Affinity Groups at The Mountaineers

What is an affinity group, and how does that impact our community at The Mountaineers? Learn more about our existing affinity groups, and how to create your own group of individuals with shared experiences!
The Mountaineers The Mountaineers
May 17, 2018

As a part of Vision 2022, The Mountaineers is committed to creating a more diverse, equitable, and inclusive community. Affinity groups are an important part of that equation, but we often receive questions about exactly why or how affinity groups support this initiative. If we're striving for diversity and inclusion, shouldn't all of our activities be open to everyone?

Updated November 4, 2021; 8:00pm.

What is an affinity group?

An affinity group is a group of people linked by a shared identity, experience, or goal. Affinity groups are often formed around a common gender, age, or ethnicity, or race, but they can also be built around a common goal, like staying sober.

Does the Mountaineers have affinity groups?

Yes! Affinity groups are a great way to build community, especially within our larger branches. We currently have the Retired Rovers, MountainQueers, and a partnership with Climbers of Color. and we have had some women's specific activities and LGTBQ climbing nights in the past.

From Mountaineers staff and volunteer climb leader Tess Wendel.

One of the reasons I became a climb leader was because of the support of my women's climbing mentor group during my first and second year as an intermediate student. Every other month we'd have a potluck at a member's house which was a great place to share climbing goals and perhaps more importantly apprehensions we had about all things climbing. It was a safe place to ask for additional help and guidance and to be inspired by others working towards similar goals.

Why do affinity groups need their own outings? That’s discrimination!

Affinity groups are important because they often give people a stronger sense of belonging within a larger community. In an organization like The Mountaineers, this can be particularly important for individuals who are in the minority; some people feel safer in a group of people with whom they physically or culturally identify. 

Additional benefits of affinity groups

  • Different groups can relate to the outdoors in different ways.
  • Places of safety often start with a common understanding of struggle and privilege.
  • Comfort is important, and we don’t always need to be pushing the limits of our comfort zone.
  • Encouraging a more diverse culture increases an organization's reach and accessibility to more diverse communities.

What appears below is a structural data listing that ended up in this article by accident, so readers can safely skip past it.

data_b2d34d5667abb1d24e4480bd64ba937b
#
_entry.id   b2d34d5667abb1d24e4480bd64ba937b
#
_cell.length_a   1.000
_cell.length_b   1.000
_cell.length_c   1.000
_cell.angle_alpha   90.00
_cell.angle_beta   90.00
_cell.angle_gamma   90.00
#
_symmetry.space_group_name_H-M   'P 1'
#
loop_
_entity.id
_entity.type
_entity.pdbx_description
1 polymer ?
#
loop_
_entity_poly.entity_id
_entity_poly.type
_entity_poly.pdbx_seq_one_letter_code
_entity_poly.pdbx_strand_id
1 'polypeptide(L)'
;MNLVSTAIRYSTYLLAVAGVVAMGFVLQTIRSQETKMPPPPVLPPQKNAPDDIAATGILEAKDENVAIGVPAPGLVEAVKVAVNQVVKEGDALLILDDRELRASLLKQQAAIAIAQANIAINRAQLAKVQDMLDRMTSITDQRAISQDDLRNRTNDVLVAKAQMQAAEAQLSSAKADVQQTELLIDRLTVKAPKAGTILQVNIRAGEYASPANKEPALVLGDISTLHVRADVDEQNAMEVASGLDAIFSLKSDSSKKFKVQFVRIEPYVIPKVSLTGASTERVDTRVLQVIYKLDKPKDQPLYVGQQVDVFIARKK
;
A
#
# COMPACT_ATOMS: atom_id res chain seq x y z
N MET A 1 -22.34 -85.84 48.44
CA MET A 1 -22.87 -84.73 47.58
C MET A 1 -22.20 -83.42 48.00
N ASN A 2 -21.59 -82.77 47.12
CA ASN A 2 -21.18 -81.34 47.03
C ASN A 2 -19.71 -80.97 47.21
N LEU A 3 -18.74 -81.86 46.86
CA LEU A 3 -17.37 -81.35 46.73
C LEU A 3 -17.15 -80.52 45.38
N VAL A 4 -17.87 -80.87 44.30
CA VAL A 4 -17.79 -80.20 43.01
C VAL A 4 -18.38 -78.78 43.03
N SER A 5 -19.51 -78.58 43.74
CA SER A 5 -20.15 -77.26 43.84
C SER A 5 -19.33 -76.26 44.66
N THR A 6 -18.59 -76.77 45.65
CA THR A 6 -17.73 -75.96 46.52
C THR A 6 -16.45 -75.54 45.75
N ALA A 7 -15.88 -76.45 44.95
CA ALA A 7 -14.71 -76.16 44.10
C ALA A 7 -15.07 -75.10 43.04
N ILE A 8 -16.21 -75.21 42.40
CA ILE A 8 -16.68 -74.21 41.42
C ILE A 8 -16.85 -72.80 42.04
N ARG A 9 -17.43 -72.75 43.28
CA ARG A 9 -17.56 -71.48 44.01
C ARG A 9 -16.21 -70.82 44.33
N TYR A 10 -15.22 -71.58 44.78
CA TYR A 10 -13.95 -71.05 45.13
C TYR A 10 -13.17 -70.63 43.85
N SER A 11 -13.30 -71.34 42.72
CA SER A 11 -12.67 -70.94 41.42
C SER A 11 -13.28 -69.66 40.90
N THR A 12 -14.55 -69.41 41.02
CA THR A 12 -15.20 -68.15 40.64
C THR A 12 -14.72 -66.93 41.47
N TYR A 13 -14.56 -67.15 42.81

Fostering emotional safety

Safety isn't just about helmets and life jackets. Emotional safety is key for a positive experience in the outdoors, and affinity groups help ensure that individuals have a safe and comfortable space to recreate. 

Ambreen Tariq, founder of @BrownPeopleCamping, describes the importance of safety and belonging at length in her blog I Would But: I Am The Only Person of Color.

If you have never experienced feeling out of place because of the color of your skin, gender, sexuality or some other diverse characteristic, you may wonder: Why is that even an obstacle? Just get out there, enjoy the outdoors, and ignore the fact that no one else looks like you.

It’s just not that simple. Trying something new — something that requires learning new skills and information — is hard enough. But feeling out of place in a seemingly homogeneous community can put you at a further disadvantage. I have struggled with these anxieties my whole life. As a woman of color and someone who started exploring the outdoors only a few years ago, I often find myself saying no to new outdoors activities because I lack the courage to challenge my self-doubt and to do so while feeling uncomfortable or fearful of being the only person of color in that space.

And please don’t disregard my discomfort with being a minority in the outdoors as a personal flaw that is unique to someone who is overly racially sensitive. Needing community and empathy is part of the human condition.

Mountaineers member Bam Mendiola also describes this feeling in their magazine article Becoming Backwoods Barbie.

"Before I climb, I count the ounces that I carry on my back judiciously. Prudent and discerning, I take only what I need and leave the rest behind. The heaviest load, however, is invisible. Homophobia, fatphobia, and racism take up space in my life — on my back — and weigh me down."

Read the rest of their story online.

Do Affinity groups have their own committees?

No. Generally, committees at The Mountaineers are formed around a specific activity type. Leaders of affinity groups need to be certified as leaders through our other activities (for example, if someone wants to lead a MountainQueers hike, they need to be a certified Hike Leader). Then, if you are interested in leading an affinity activity, all you need to do is check the appropriate group when you list your activity on our website. 

However, if you're interested in creating an informal committee through our website to support planning for an affinity group, we're happy to help. Email kristinac@mountaineers.org to establish a new affinity group.

References & Additional Reading

The following is a list of great articles pertaining to affinity groups and single-identity spaces. Please share additional resources in the comments!


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David Sucher
David Sucher says:
Nov 24, 2018 06:46 AM

Are hikes etc organized by Mountain-Queers open to any member?